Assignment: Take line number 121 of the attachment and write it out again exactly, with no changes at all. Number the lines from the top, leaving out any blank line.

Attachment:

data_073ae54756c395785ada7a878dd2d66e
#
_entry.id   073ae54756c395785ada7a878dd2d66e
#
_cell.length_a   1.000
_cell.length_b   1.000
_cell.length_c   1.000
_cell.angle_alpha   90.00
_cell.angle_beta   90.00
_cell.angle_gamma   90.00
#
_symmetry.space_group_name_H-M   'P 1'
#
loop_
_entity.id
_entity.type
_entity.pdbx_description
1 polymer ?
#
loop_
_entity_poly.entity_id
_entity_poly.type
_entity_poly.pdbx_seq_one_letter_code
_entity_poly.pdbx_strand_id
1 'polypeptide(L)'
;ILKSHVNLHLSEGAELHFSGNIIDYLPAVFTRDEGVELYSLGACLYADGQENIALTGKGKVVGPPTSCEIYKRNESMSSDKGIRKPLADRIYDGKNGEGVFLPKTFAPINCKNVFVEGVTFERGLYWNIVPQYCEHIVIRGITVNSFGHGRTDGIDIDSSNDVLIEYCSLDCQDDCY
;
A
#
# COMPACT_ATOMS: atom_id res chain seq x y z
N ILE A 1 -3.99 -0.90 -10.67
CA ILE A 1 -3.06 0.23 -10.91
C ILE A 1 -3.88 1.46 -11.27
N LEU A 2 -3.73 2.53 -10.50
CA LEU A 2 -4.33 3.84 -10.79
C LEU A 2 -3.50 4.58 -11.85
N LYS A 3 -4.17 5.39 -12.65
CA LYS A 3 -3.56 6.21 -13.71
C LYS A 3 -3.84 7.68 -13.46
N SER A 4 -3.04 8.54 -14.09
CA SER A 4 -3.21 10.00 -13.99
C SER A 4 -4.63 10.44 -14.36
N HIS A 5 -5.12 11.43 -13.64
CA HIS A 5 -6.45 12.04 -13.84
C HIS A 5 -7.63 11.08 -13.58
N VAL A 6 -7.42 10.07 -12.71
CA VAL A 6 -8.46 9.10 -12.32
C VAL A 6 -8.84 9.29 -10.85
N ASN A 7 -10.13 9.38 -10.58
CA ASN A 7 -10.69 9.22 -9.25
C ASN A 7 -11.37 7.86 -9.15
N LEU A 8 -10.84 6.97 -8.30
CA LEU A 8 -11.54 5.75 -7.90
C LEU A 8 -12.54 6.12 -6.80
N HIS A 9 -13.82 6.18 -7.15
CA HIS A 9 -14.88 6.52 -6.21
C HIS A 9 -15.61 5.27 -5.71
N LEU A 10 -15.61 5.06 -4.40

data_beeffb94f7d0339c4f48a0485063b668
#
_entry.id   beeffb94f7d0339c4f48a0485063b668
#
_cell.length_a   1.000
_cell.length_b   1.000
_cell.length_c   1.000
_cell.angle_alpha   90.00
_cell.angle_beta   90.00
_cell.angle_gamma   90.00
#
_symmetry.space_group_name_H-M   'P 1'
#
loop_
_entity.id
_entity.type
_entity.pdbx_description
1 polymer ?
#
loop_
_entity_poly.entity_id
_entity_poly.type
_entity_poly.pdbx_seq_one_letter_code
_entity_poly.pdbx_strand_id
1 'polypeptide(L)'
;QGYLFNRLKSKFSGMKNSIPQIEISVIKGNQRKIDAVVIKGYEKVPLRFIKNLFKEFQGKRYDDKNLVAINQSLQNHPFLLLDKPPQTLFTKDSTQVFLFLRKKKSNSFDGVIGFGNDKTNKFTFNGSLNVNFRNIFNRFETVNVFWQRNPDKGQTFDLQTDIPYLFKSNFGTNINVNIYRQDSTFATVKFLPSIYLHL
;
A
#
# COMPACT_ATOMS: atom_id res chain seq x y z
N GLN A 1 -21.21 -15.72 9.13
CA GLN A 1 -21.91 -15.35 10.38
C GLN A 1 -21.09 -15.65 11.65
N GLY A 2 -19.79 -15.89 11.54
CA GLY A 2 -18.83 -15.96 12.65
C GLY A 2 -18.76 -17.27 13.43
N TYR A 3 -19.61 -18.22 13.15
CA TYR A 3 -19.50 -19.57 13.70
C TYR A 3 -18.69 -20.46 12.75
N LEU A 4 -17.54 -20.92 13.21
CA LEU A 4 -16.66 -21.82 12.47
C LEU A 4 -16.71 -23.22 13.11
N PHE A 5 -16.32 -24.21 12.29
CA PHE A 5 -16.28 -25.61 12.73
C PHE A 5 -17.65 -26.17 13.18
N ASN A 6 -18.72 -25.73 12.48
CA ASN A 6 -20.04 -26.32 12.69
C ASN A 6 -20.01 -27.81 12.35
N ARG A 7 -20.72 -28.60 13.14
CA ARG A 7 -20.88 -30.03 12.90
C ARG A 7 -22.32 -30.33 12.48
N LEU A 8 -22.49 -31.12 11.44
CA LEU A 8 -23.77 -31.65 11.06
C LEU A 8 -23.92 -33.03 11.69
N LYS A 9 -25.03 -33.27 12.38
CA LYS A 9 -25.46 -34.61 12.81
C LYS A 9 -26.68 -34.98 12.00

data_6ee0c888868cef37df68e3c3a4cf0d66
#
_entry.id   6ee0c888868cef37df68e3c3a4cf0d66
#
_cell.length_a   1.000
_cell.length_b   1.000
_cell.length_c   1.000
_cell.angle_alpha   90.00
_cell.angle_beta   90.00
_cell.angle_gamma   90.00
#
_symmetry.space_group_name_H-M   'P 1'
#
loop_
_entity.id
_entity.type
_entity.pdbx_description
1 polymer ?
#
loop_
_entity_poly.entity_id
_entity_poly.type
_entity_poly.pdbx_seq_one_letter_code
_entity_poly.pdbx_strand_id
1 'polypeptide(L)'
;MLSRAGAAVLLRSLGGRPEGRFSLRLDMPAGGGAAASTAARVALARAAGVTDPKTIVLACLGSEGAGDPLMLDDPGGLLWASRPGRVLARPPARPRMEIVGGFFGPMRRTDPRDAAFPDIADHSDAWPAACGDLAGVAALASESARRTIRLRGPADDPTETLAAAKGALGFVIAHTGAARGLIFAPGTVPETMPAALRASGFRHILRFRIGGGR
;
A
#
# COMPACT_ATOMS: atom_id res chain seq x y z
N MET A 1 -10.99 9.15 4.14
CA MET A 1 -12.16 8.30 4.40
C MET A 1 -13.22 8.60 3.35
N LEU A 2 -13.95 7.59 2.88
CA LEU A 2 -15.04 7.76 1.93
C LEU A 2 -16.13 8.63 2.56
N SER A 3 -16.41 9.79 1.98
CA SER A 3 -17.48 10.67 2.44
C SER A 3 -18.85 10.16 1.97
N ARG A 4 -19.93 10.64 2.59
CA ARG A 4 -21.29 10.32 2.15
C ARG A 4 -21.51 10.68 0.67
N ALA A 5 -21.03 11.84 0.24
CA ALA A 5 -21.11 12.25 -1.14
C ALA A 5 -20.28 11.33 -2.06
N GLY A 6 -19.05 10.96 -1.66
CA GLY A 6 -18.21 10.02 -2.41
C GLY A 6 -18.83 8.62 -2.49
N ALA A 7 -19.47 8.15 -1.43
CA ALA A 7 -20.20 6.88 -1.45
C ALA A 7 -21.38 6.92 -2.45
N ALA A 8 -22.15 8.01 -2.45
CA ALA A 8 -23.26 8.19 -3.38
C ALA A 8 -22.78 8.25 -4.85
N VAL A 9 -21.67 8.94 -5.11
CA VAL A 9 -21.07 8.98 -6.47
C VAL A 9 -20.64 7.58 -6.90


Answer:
_cell.length_b   1.000